Sterling silver is a type of metal compound that is most often used when describing jewelry. Sometimes simply referred to as “sterling” or “925”, the term sterling silver indicates the content of the compound. So, what exactly is sterling silver?
The Composition of Sterling Silver
Like gold, silver is delicate and soft when found in its purest form, and unfortunately, this doesn’t make it a durable material. To make it more useful, pure silver is often combined with metal alloys like copper as a way of increasing the strength and durability. When pure silver is combined with less than 7.5% alloy, it is referred to as sterling silver. Sterling silver will contain at least 92.5% silver.
Identifying Sterling Silver
Do you have a piece of silver jewelry or silverware and wonder if the piece is actually sterling silver? There are a few steps that you can take to test your item:
- The white cloth test. Use a soft white cloth to gently rub down your item. If there are black marks on the cloth when you pull it away, this is a good sign that the material is sterling silver.
- The nitric acid test. Adding drops of nitric acid to real sterling silver won’t have any effect, but the same can’t be said about non-silver metals. When nitric acid is added to other options, they will lose their color.
- The magnet test. This is a fairly straightforward test, as magnets don’t have an effect on silver. If you hold a magnet up to your silver piece and find that the item is attracted to the magnet, this should be a clear sign that you don’t have a sterling silver object.
- The smell test. Take a whiff of your silver item. Smell something metallic? That means you’ve got something other than sterling silver, as too much copper is present. Sterling silver should not have an odor.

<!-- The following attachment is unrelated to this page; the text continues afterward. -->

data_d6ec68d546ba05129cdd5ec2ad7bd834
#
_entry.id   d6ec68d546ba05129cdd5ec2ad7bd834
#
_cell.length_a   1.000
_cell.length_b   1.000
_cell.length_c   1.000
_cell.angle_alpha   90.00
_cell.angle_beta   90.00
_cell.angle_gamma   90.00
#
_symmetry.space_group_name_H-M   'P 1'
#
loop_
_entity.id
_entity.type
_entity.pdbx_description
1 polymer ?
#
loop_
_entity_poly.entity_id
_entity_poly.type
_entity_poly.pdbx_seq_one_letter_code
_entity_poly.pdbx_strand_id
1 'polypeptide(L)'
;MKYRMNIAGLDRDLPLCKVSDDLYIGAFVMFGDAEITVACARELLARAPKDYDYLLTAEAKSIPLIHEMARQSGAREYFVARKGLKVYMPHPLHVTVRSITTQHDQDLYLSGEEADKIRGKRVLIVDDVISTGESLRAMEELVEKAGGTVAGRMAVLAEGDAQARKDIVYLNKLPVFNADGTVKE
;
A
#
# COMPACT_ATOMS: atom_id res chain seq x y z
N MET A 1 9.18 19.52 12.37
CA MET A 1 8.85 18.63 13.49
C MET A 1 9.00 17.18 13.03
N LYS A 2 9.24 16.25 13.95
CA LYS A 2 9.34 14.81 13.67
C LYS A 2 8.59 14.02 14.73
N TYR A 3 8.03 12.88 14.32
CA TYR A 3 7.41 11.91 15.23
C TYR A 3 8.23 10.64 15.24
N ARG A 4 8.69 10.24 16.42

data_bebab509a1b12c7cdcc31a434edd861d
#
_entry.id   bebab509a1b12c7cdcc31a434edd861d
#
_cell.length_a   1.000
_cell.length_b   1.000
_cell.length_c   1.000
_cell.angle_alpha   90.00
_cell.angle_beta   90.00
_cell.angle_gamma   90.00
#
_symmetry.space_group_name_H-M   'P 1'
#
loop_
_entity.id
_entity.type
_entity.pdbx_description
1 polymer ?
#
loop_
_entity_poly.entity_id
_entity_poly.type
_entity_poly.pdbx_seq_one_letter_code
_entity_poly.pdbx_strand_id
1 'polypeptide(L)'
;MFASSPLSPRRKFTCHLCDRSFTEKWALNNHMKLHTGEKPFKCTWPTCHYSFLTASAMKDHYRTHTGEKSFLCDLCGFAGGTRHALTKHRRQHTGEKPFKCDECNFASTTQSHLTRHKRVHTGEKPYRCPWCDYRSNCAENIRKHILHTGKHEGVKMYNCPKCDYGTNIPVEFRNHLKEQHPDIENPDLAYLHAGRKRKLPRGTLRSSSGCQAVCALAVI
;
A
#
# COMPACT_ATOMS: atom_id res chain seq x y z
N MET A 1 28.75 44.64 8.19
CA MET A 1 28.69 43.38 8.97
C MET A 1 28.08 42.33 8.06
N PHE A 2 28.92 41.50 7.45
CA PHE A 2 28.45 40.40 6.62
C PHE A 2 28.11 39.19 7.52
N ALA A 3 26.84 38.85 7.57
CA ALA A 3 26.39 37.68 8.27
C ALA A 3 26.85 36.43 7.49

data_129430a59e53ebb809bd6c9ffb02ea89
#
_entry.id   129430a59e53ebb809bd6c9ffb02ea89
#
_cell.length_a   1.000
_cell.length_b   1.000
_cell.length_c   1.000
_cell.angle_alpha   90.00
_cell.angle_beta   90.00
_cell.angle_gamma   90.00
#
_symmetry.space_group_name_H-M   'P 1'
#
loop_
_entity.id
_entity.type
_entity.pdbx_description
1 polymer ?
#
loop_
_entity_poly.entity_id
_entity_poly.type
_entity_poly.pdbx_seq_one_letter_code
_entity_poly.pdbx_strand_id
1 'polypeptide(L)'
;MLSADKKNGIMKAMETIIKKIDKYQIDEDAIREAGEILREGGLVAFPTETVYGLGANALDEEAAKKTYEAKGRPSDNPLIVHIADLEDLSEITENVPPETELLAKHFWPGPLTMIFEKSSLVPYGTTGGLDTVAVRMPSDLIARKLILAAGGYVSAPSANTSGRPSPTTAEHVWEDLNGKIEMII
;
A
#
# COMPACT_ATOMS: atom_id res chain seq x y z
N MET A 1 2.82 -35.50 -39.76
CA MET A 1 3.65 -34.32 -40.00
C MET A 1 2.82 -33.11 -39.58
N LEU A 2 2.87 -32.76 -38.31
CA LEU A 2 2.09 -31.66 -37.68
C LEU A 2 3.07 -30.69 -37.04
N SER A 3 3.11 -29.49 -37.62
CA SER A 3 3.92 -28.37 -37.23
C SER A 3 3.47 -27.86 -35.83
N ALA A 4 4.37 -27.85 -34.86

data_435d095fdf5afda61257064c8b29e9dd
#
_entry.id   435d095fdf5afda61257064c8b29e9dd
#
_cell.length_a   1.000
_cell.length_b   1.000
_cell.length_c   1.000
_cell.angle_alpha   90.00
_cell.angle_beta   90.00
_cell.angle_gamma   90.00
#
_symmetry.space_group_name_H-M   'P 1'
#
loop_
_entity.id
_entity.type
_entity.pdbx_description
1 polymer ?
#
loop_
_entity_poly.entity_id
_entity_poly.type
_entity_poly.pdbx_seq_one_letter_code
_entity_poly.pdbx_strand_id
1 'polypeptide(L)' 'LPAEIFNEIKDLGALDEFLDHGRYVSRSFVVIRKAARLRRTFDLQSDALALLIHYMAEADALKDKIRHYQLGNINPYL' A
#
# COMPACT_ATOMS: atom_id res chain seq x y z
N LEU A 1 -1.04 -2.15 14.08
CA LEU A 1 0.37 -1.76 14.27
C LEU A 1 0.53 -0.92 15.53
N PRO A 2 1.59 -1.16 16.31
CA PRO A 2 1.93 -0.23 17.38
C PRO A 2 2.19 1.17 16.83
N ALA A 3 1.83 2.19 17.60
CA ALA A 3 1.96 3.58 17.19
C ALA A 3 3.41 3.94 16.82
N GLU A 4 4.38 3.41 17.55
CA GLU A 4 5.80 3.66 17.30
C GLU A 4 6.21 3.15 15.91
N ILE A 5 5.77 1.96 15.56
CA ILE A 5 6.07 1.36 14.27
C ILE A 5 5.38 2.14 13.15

- The hidden marking test. Real sterling silver – especially jewelry – will have a hidden marking on it stating “Sterling Silver,” “925,” or “Ster.” If you don’t see any of these markings, you should be wary about whether or not you have the real thing.
Sterling silver doesn’t come cheap, and it requires a considerable investment, regardless of whether you are buying a silver antique or silver pendant. Fortunately, it is a worthwhile investment, as the value of the piece will increase with time.
Cleaning Your Sterling Silver
There are many metals out there that are tarnish-resistant, but unfortunately, sterling silver isn’t one of them. If you have a silver piece that you don’t wear or use often, it is possible for tarnish to build up on the surface. Regular polishing using a silver cleaning is a simple and effective solution, and it is important to clean off the tarnish before it has the chance to build. Otherwise, you may end up with long-term damage to your sterling silver piece.